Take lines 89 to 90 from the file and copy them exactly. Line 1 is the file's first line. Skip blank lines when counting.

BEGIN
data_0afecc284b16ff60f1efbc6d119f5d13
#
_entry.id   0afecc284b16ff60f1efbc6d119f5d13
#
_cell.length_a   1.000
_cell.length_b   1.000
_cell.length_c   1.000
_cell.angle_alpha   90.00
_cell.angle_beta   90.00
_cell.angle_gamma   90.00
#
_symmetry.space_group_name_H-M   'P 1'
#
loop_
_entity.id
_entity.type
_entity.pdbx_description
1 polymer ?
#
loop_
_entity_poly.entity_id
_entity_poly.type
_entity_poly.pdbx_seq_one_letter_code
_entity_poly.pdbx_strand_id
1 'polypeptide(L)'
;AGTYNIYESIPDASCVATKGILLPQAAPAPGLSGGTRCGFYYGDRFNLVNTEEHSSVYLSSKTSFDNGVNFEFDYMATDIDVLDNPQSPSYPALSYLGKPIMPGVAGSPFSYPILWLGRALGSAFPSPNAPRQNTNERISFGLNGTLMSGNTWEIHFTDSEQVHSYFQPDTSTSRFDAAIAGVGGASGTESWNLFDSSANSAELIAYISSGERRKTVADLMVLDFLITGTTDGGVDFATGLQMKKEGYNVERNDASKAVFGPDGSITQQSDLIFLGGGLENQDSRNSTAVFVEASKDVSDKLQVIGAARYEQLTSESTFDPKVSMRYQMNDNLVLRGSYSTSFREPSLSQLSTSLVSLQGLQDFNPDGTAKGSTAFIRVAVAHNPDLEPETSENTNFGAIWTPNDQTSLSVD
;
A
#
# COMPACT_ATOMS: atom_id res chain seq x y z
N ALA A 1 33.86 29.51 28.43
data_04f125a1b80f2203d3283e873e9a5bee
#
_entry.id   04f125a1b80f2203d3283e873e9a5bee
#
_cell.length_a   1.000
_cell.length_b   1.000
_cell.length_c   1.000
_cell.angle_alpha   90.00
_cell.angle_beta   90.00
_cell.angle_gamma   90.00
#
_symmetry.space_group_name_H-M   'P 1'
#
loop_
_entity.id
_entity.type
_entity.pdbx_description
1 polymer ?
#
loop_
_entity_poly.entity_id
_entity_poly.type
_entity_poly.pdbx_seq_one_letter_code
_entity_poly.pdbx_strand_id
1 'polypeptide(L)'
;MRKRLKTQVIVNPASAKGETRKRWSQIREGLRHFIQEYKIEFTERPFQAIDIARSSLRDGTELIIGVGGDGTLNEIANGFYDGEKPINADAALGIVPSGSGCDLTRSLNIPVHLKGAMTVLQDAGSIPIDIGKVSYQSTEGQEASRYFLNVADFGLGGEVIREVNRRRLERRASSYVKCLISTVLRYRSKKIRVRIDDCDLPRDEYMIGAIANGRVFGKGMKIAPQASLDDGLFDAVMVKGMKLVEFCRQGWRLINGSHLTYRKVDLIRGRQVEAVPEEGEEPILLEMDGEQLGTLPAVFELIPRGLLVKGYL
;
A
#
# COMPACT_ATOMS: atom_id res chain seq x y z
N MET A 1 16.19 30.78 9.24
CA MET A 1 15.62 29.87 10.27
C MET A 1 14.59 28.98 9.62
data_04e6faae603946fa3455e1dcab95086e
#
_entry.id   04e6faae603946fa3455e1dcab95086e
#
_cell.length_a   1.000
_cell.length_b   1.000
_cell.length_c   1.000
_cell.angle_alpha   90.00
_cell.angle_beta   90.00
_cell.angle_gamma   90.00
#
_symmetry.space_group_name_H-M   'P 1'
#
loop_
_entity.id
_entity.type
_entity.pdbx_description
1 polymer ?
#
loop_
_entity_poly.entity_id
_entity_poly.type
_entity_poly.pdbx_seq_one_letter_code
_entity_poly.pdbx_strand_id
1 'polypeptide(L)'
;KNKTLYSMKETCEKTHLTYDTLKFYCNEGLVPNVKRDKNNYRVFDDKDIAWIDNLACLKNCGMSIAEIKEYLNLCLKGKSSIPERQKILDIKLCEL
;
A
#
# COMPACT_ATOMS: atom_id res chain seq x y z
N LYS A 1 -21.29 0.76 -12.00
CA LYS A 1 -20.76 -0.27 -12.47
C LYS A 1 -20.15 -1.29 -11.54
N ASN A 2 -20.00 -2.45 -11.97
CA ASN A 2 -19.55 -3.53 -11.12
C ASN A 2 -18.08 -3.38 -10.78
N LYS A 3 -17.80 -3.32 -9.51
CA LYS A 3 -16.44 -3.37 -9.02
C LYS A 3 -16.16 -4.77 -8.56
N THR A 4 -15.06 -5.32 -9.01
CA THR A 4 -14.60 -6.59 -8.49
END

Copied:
1 'polypeptide(L)'
;KNKTLYSMKETCEKTHLTYDTLKFYCNEGLVPNVKRDKNNYRVFDDKDIAWIDNLACLKNCGMSIAEIKEYLNLCLKGKSSIPERQKILDIKLCEL